A scientific breakthrough in flower power could result in farmers getting more bang for their buck from crops, experts have claimed.
Researchers at Trinity College Dublin are making "significant advances" on the study of a special gene that allows a flower to grow within a flower.
Associate professor at the university's Smurfit Institute of Genetics Frank Wellmer said understanding of the Agamous gene had been "largely elusive" until now - even though it was identified more than 20 years ago.
"Through our work, this knowledge gap is beginning to close and we have now a much better view of the processes underlying flower development and reproduction," Prof Wellmer said.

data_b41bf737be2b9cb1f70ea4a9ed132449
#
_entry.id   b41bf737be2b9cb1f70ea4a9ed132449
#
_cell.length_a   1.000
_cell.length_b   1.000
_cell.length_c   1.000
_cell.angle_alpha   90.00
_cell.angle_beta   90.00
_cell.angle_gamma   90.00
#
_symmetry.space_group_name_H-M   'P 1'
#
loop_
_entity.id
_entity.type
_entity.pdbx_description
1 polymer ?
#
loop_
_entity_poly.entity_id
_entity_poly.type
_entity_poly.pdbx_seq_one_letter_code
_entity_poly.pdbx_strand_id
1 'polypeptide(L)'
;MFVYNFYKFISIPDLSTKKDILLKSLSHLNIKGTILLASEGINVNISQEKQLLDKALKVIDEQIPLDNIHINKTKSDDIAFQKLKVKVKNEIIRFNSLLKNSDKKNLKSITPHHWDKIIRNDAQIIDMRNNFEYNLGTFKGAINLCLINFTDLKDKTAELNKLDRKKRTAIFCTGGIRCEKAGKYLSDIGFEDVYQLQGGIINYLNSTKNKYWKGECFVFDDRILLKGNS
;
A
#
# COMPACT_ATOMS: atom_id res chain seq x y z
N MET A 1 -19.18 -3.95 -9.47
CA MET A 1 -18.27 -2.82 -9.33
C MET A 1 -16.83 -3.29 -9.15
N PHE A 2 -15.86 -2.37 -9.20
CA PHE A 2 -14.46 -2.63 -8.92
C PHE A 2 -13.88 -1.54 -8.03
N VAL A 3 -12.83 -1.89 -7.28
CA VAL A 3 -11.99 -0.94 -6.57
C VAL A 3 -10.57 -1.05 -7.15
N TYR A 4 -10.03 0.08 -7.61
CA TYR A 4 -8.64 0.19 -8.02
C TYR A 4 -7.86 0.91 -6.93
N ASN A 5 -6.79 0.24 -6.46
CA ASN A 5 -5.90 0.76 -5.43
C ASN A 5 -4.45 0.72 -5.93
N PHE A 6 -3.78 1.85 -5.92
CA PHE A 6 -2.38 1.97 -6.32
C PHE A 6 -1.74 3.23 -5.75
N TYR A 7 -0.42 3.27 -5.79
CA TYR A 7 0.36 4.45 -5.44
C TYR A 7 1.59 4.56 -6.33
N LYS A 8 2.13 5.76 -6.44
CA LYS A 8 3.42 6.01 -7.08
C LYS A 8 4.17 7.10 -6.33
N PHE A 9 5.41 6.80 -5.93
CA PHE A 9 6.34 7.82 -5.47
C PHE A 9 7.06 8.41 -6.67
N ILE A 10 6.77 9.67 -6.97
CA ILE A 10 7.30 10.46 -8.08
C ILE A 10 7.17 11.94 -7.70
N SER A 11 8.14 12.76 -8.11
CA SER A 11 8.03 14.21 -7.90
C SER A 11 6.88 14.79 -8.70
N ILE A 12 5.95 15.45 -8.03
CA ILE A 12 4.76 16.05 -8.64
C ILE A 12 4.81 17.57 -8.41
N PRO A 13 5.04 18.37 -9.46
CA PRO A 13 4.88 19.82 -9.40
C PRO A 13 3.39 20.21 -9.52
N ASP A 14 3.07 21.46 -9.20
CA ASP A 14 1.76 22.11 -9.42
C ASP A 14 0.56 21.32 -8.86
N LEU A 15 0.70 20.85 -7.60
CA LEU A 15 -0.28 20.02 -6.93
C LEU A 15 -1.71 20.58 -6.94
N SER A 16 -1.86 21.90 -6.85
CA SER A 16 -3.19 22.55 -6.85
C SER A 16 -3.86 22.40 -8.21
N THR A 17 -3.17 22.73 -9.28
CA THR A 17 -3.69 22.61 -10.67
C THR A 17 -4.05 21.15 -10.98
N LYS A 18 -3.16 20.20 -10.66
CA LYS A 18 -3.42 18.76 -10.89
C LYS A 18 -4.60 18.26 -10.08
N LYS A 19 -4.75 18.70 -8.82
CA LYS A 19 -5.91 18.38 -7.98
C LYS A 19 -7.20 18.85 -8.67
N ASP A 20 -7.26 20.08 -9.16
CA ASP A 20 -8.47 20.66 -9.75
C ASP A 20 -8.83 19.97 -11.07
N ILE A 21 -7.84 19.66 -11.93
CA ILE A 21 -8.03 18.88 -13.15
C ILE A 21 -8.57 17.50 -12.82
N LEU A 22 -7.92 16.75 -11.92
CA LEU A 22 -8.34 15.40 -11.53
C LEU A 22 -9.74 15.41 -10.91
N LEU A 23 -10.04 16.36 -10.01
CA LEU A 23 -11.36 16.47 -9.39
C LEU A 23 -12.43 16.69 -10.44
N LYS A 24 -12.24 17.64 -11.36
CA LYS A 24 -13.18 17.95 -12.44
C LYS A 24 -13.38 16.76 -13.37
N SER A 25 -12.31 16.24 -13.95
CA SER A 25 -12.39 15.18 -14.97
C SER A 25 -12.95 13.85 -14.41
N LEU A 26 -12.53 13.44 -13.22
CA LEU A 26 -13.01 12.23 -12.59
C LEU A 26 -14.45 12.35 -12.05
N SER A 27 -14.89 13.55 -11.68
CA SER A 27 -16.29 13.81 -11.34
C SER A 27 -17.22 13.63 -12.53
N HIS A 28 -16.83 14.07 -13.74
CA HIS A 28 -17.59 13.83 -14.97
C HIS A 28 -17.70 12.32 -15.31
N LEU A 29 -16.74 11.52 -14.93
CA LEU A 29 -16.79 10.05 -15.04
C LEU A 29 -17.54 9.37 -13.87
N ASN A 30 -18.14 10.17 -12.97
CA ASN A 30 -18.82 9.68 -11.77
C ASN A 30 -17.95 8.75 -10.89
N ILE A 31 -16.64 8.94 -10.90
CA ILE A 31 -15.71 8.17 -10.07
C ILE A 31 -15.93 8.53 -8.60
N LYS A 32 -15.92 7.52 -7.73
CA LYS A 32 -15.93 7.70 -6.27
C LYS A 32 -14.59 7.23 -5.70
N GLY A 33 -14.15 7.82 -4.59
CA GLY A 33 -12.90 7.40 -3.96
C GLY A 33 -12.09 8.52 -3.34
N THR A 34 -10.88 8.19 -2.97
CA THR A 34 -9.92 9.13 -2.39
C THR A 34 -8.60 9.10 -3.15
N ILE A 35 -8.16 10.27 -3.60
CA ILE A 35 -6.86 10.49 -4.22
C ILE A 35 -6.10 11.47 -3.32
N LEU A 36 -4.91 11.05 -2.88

"I believe our study is a good example of what basic research can deliver and why such research should be supported even without an immediate economic impact."
Scientists Diarmuid O'Maoileidigh and Samuel Wuest investigated the function of the Agamous gene, which controls the formation of the reproductive organs of a flower - the stamens and carpels.
Mutations in the gene lead to a complete loss of these organs and to the appearance of double flowers.
These can be found in many plant cultivars used in horticulture, such as roses or camellias, and the scientists believe the information may be used to generate crops with higher yields or improved traits.
Their study - Science Foundation Ireland - has been published in international journal Plant Cell.